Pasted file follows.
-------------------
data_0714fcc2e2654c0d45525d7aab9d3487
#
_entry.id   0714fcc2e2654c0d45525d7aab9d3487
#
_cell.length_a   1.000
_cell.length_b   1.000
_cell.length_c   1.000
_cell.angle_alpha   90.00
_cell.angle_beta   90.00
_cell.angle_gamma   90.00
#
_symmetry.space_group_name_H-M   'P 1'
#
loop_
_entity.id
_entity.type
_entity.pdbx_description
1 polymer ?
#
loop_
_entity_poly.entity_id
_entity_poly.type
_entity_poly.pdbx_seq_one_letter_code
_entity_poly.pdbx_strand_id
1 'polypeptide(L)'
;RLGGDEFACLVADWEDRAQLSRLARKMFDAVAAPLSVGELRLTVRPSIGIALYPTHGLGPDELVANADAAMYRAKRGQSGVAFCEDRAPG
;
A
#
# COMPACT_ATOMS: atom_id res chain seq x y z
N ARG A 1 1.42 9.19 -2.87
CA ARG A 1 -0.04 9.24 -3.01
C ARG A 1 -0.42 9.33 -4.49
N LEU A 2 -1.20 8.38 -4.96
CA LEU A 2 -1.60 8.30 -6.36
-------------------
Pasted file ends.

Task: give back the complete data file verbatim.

data_0714fcc2e2654c0d45525d7aab9d3487
#
_entry.id   0714fcc2e2654c0d45525d7aab9d3487
#
_cell.length_a   1.000
_cell.length_b   1.000
_cell.length_c   1.000
_cell.angle_alpha   90.00
_cell.angle_beta   90.00
_cell.angle_gamma   90.00
#
_symmetry.space_group_name_H-M   'P 1'
#
loop_
_entity.id
_entity.type
_entity.pdbx_description
1 polymer ?
#
loop_
_entity_poly.entity_id
_entity_poly.type
_entity_poly.pdbx_seq_one_letter_code
_entity_poly.pdbx_strand_id
1 'polypeptide(L)'
;RLGGDEFACLVADWEDRAQLSRLARKMFDAVAAPLSVGELRLTVRPSIGIALYPTHGLGPDELVANADAAMYRAKRGQSGVAFCEDRAPG
;
A
#
# COMPACT_ATOMS: atom_id res chain seq x y z
N ARG A 1 1.42 9.19 -2.87
CA ARG A 1 -0.04 9.24 -3.01
C ARG A 1 -0.42 9.33 -4.49
N LEU A 2 -1.20 8.38 -4.96
CA LEU A 2 -1.60 8.30 -6.36